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Alright I've been creating some cool stuff in VHDL but I've run into a quirky problem.

I'm creating an ALU, and attempting to write a test-bench for it, but for some reason the timing is off and my signals don't get updated properly.

When I test some logic functions they work properly, but when I reach addition it fails. My inputs update, but the addition of the two inputs doesn't update until the next cycle.

Here is a snippet of the code: "0010" is the control signal for addition.

enter image description here

Here are the signals' values during that cycle: A_ext is in blue, and B_ext is in red, yet the sum vector (brown arrow) has an incorrect value. Its value is actually the sum of A_ext and B_ext from the previous cycle.

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And here is the transition to the next cycle. You can see at the brown arrow that now sum has updated to the correct value from the previous cycle.

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So I'm a bit confused. Is this a problem with the way my code is written, or this timing normal in VHDL and there is no way to change it?

Edit

As I said in the comment below, some of the test cases seem to update concurrently however they are in the same process and case statement as the addition test case, the test-bench cases are all coded the same way!

Notice the following picture. The red arrow points to the first test case, which is:

11111111 (top signal) AND 00000000 (2nd signal)

The result is correctly 00000000 (bottom signal).

The 2nd test case (brown arrow) is

1001100010011000.... OR 1000100110001001...

which correctly results in 1001100110011001...

If the output was updating on the next cycle for EVERY test case, then the output signal above the brown arrow would be the output for the first test case, 00000000..., but it's not.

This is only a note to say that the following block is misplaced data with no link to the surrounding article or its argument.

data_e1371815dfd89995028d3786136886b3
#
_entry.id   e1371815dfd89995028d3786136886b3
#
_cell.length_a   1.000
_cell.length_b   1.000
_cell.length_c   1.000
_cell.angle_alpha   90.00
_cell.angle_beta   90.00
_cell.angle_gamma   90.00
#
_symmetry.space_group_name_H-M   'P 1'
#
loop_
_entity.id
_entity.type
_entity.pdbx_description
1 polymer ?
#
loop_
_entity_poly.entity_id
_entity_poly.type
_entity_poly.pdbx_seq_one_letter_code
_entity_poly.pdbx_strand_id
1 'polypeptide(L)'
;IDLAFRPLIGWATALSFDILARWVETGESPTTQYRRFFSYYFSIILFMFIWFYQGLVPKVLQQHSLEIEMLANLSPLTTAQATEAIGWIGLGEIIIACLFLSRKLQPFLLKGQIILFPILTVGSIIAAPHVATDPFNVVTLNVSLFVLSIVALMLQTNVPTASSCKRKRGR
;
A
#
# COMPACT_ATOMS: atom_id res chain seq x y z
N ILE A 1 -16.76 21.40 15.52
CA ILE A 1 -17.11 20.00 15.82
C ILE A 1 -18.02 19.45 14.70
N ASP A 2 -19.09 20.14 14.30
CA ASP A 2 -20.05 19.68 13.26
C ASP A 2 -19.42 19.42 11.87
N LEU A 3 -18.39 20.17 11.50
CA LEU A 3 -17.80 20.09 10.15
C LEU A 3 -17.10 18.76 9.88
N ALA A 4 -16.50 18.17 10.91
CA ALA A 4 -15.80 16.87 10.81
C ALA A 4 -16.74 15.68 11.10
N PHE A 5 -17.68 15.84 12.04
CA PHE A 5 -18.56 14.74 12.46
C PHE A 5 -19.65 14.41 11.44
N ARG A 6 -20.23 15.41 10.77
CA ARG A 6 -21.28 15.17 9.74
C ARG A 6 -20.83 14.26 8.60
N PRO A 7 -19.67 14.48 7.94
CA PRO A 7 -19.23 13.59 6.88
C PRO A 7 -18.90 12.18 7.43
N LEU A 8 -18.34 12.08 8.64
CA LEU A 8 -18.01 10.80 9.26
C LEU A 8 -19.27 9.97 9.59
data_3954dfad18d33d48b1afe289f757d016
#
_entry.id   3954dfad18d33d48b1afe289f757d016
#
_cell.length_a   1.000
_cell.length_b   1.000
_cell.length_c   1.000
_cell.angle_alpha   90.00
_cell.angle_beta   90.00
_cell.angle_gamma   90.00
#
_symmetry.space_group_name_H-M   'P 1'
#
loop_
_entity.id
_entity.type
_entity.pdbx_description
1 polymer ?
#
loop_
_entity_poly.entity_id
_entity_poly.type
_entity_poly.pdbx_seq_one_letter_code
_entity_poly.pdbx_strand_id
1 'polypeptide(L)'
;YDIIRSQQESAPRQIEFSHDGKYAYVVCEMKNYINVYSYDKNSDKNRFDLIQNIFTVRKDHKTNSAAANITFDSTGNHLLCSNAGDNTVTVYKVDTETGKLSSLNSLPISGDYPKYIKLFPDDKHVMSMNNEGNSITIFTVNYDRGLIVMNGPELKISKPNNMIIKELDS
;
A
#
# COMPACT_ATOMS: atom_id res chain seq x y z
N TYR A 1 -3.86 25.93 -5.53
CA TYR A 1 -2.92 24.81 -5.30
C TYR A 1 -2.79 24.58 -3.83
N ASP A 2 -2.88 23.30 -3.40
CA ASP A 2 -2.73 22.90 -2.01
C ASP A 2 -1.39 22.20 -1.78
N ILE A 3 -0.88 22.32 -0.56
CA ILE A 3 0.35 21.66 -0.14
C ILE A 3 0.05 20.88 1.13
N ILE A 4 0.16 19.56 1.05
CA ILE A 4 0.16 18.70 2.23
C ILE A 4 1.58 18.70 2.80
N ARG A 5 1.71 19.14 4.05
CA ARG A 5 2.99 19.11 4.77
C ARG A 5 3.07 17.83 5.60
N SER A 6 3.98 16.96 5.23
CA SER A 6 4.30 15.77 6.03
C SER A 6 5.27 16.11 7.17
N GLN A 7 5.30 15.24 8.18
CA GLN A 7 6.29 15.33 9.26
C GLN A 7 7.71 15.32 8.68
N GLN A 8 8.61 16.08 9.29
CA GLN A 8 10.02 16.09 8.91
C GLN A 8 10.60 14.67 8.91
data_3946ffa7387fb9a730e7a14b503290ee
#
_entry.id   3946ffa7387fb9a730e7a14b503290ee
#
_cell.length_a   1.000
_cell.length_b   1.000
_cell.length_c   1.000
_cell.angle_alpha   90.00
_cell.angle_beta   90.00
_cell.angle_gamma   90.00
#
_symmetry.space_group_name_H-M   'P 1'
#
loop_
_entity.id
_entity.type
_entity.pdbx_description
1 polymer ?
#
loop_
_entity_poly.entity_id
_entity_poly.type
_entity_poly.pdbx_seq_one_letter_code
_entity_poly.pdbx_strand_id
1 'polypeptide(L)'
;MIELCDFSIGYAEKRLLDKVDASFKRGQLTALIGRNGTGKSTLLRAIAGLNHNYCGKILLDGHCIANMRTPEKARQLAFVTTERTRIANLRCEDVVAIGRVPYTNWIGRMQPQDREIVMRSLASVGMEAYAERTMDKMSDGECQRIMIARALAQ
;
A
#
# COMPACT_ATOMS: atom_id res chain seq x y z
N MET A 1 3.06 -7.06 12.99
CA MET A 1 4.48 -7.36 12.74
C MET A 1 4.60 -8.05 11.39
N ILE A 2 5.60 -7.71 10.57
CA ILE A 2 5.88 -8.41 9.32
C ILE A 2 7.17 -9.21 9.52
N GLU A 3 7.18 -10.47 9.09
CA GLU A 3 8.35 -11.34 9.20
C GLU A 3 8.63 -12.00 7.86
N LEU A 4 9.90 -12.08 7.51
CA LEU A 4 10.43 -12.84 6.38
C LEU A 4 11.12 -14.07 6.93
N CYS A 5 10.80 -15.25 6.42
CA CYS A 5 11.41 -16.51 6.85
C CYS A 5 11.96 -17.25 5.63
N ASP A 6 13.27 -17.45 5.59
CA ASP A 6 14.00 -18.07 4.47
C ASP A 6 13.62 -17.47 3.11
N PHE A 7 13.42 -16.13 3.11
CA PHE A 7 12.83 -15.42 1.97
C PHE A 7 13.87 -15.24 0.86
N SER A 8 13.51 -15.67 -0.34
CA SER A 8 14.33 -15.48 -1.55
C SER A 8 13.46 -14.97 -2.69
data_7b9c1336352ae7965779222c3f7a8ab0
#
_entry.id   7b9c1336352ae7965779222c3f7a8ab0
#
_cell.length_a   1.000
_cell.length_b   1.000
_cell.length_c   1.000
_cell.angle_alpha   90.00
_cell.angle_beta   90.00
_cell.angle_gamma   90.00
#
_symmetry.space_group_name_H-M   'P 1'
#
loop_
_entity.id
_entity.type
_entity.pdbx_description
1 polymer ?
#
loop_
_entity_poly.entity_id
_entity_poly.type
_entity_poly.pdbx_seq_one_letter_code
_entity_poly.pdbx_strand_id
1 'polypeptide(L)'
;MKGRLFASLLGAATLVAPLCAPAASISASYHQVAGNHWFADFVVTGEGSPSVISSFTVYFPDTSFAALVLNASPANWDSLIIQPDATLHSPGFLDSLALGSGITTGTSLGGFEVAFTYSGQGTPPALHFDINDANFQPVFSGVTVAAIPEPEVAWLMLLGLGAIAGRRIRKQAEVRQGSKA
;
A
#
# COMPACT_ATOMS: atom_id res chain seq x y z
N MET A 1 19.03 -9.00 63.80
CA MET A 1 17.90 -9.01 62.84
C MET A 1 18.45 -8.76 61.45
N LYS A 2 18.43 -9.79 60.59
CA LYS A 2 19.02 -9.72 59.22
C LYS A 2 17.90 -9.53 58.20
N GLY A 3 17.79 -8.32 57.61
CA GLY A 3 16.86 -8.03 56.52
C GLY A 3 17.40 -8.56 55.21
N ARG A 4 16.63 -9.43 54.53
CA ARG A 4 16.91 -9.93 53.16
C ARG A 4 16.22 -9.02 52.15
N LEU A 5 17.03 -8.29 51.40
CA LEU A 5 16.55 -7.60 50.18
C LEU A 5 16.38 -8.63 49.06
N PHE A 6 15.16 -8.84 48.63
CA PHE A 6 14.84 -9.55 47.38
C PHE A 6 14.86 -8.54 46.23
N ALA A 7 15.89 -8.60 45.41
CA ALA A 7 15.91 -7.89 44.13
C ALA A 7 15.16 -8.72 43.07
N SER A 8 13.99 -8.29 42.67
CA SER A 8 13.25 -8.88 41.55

enter image description here

Here is a larger segment of the code. I've been using 33 bit signals, A_ext and B_ext, for the addition of the 32-bit signals, A and B because to be quite honest I don't know any other way to do it and catch the carryout bit but if someone does know a better way, I'm all for it!

enter image description here

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  • \$\begingroup\$ Context around the snippet will help : I'm guessing it's in a case statement in a clocked process, ... in which case everything happens right after a clock edge. \$\endgroup\$ – Brian Drummond Feb 5 '14 at 21:49
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    \$\begingroup\$ You probably want to read up about sequential vs concurrent processes. \$\endgroup\$ – mng Feb 5 '14 at 22:02
  • \$\begingroup\$ @BrianDrummond It is indeed inside of a process and a case statement, but it is not clocked. \$\endgroup\$ – krb686 Feb 6 '14 at 1:13
  • \$\begingroup\$ @mng Thanks, fantastic resource! So I'm pretty sure this MUST be sequential then, because how else would I separate the "ALUctrl" signal into multiple cases? \$\endgroup\$ – krb686 Feb 6 '14 at 1:14
  • \$\begingroup\$ I'm also confused though by the fact that some of the test cases seem to update concurrently while others don't. For instance the logical test cases prior to the addition updated concurrently. I'll update the question to show what I mean. \$\endgroup\$ – krb686 Feb 6 '14 at 1:17
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As David says, if you're using this unclocked style, it is CRITICAL that you get the sensitivity list correct. The immediate updates are from inputs that ARE in the sensitivity list; the mysterious delays are from inputs that aren't - therefore the process sleeps until something else wakes it up.

This Q&A and this webpage give the rationale behind how and why signal assignment occurs in delta cycles; understanding this is ABSOLUTELY KEY to understanding VHDL an all too often overlooked.

Alternatively if your simulator supports VHDL-2008, turn on that support and replace process(ALUctrl,A,B) with process(all) and let the tools build the correct sensitivity list for you.

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